Little Eyes: When Your Child Needs Glasses
“But she’s so cute in her little glasses!” exclaims the well-meaning lady at the supermarket who has been staring at your bespectacled child. When you first learned your child needed glasses, you may have felt relieved that the solution to her problem was so simple. However, you soon learned that actually having a child with glasses can bring a whole new twist to your life. Having a child that may stand out from the crowd–even a tiny bit–may only be the beginning.
Letting Go of Guilt
Some parents wonder if they are responsible for their children’s poor vision. Perhaps bad eyesight comes from their side of the family, or perhaps they realize in hindsight that they should have recognized their child’s problems sooner.
Ann Z at littlefoureyes.com suggests that parents let go of any feelings of guilt that they might have. It can be “difficult to catch” vision problems in young children who aren’t able to articulate what they are experiencing. Furthermore, because they have never experienced better vision, they don’t realize that anything is lacking in what they have. As for genetics, those are not something a parent chooses either. It’s best to lay aside any feelings of guilt and concentrate on helping your child.
Helping Your Child Adjust to Glasses
Children old enough to help choose frames will be happy to see several styles that are just their size. They can enjoy taking ownership of their glasses by choosing their favorite color or cartoon character for the frames. Be sure to get something sturdy and consider a band to keep glasses in place or at worst, around their necks.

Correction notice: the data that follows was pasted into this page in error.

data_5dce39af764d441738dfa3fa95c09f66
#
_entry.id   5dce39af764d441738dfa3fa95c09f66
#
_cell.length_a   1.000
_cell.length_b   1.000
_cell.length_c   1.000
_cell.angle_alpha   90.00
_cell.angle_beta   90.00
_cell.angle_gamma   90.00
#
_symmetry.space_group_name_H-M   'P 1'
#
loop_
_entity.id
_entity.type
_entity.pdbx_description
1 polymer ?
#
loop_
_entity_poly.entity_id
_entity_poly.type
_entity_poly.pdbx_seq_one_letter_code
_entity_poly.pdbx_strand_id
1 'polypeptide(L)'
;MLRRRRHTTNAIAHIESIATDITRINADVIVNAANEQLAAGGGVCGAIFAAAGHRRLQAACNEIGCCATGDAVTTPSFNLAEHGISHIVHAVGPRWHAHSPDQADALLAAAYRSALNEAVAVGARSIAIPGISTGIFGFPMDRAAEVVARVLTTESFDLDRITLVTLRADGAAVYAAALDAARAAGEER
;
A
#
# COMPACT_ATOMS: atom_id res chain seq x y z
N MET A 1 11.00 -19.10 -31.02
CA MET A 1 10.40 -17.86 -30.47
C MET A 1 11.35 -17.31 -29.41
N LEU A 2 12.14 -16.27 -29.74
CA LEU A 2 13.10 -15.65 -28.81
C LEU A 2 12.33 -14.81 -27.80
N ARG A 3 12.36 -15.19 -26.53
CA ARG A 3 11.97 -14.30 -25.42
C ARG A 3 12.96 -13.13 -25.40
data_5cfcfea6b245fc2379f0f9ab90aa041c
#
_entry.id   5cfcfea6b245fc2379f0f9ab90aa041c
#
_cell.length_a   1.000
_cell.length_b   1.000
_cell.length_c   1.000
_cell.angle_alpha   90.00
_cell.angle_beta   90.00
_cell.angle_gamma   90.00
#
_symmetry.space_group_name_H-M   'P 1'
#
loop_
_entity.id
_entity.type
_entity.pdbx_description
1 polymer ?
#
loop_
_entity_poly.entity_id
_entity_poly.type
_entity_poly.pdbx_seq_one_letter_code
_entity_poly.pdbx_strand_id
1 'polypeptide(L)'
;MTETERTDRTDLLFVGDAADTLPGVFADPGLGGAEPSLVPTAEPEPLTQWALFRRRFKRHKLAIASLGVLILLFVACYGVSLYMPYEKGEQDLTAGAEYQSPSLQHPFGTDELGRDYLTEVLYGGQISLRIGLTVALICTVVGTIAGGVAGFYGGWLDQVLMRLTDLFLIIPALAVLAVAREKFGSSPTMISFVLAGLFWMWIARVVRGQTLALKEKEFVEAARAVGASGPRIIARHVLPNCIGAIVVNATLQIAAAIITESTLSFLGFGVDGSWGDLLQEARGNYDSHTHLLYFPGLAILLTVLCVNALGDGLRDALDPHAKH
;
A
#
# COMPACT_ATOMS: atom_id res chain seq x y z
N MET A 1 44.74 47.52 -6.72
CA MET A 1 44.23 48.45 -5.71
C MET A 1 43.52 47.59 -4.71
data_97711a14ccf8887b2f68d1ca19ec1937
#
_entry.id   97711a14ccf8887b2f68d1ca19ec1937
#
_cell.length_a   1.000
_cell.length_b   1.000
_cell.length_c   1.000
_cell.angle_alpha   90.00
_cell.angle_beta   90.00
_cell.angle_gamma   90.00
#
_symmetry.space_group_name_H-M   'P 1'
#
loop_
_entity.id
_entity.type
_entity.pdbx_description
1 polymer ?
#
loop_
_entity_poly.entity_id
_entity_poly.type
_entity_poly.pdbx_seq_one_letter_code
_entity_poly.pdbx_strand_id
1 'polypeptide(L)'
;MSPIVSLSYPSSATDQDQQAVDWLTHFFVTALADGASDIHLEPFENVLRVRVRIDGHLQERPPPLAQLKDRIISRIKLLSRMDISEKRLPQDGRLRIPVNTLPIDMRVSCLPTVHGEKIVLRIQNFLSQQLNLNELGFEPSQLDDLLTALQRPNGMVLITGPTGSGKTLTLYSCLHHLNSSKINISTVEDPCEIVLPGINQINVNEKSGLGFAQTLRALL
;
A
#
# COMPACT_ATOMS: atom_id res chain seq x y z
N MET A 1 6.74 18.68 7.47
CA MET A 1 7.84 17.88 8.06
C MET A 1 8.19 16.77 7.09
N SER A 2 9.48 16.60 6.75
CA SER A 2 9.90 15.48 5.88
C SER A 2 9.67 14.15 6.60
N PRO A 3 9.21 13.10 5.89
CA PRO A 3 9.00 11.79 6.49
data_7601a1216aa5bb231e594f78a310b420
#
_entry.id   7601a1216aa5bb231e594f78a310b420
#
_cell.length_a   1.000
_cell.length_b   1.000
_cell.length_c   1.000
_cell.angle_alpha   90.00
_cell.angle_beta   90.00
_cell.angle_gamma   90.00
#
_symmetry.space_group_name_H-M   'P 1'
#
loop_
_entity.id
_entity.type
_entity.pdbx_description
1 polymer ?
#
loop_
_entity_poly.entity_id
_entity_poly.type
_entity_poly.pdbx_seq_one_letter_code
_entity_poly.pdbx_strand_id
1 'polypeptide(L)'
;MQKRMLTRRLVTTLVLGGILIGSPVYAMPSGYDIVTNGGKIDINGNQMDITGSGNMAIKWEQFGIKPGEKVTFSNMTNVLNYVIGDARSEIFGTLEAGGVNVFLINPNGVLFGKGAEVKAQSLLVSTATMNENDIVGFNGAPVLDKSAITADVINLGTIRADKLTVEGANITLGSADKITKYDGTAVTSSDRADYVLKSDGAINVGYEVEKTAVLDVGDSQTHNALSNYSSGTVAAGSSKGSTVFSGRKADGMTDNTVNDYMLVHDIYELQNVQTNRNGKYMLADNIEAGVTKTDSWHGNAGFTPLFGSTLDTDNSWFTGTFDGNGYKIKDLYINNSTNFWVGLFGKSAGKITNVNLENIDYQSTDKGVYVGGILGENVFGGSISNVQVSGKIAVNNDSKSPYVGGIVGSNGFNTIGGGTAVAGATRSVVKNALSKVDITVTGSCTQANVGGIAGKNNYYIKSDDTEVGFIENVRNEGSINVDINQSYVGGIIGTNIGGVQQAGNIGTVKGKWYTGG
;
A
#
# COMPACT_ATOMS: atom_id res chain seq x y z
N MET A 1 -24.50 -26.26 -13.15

Speak positively about glasses, and your child will be happy about them as well. Ann Z suggests telling your child how nice he or she looks in their glasses, and smiling when you help put them on. Reading books together about characters with glasses can also help your child feel good about wearing them. (Think Harry Potter.)
Older children may not require much guidance when it comes to wearing and caring for their glasses, but younger children can require constant supervision. Short, simple rules can help them learn how to treat their glasses. Teach them to always use two hands to take their glasses off, and to always give the glasses to Mom or Dad. Young children with glasses are often prone to flinging them aside at any given moment, and they don’t necessarily think about what will happen to them after that. It’s important that they understand that the glasses must stay on, and they must go to their caregiver if they are not on.
Parents Need Time To Adjust, Too
As a parent you understand perfectly well that your child remains your child, whether he wears glasses, dyes his hair, or grows another nose. But emotionally it can be jarring to expect to see your child and instead see a kid with glasses. Some parents may experience a form of grief as they come to accept that their child has to wear glasses and may always have vision problems.
Fortunately, most children who get glasses can suddenly function in their world better than they had ever dreamed, because they can now see clearly. It’s actually a good thing that something as simple as a pair of glasses can make such a difference. As they grow older, contacts or LASIK surgery may allow them to leave the glasses behind. In the meantime, glasses can help them shine now.
Guest author Sara Roberts has a background in health and technical writing, and when not working is (happily) busy being a mother of two rambunctious boys ages 4 and 6. She's also a content contributor for Just Eyewear an online retailer of eyeglasses.
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